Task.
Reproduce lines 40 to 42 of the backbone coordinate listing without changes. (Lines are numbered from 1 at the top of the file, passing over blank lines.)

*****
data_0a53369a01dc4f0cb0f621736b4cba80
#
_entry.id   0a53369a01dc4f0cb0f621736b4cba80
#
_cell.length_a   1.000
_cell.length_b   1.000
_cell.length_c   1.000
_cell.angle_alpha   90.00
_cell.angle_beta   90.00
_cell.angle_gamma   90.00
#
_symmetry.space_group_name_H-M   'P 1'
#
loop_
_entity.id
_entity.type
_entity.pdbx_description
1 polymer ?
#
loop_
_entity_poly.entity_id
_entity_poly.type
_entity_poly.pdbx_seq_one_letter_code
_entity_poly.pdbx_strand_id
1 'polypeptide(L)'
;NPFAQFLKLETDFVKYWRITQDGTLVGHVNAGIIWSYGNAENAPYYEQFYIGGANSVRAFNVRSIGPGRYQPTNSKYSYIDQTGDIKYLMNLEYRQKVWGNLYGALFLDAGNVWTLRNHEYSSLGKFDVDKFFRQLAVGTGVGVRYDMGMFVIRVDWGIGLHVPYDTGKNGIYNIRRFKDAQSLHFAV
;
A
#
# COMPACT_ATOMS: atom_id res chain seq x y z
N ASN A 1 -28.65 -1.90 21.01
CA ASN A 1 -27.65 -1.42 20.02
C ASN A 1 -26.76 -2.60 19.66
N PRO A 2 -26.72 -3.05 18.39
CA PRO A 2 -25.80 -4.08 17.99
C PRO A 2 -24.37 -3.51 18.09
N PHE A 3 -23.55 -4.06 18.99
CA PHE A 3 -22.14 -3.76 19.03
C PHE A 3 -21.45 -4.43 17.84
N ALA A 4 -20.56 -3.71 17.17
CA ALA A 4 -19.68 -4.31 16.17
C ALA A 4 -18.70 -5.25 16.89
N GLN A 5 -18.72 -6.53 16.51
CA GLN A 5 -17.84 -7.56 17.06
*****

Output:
N ALA A 4 -20.56 -3.71 17.17
CA ALA A 4 -19.68 -4.31 16.17
C ALA A 4 -18.70 -5.25 16.89